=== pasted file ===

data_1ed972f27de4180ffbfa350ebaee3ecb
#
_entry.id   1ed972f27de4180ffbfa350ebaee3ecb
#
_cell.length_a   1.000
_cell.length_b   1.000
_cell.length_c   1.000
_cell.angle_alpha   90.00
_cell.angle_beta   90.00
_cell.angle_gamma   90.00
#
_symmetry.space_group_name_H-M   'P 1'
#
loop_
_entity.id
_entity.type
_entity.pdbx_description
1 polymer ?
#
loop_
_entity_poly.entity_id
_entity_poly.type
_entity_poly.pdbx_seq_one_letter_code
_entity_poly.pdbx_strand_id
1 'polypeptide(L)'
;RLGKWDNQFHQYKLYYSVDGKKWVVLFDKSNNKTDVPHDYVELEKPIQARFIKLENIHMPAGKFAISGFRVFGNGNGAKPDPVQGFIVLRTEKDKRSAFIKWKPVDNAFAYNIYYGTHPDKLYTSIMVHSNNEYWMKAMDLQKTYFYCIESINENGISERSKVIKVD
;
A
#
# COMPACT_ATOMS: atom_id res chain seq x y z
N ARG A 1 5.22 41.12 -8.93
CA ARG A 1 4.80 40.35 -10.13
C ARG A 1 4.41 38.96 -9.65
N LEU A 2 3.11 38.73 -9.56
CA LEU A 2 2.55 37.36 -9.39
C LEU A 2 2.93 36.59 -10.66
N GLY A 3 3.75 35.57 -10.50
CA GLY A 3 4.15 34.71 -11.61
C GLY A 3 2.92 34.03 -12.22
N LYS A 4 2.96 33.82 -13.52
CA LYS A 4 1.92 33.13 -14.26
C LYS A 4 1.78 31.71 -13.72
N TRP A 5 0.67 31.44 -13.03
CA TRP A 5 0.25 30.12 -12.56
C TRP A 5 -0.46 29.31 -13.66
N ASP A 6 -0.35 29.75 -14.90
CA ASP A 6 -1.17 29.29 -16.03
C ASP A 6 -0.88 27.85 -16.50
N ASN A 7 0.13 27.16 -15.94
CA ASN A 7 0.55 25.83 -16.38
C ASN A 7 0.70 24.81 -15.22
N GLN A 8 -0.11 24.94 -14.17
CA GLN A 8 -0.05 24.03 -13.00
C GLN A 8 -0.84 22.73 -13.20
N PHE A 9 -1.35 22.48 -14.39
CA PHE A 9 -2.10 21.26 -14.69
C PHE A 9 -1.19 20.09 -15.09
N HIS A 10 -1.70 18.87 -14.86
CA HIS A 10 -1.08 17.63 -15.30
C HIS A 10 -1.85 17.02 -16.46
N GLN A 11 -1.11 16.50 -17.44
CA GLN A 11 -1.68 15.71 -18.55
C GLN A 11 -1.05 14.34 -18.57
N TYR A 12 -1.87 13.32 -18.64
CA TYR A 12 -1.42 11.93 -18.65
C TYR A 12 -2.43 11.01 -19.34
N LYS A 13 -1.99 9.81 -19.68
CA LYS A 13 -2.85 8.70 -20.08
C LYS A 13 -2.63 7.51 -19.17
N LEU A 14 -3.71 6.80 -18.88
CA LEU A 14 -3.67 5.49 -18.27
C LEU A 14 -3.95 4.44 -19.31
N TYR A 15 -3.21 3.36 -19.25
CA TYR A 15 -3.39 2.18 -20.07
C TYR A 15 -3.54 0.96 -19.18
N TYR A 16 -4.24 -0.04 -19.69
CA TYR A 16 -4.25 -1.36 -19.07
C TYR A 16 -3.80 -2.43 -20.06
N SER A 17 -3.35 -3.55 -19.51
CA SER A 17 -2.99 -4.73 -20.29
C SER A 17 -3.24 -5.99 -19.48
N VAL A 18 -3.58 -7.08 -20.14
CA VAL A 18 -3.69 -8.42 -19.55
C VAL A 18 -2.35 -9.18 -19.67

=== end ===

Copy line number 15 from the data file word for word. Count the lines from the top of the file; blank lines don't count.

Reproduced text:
_entity.id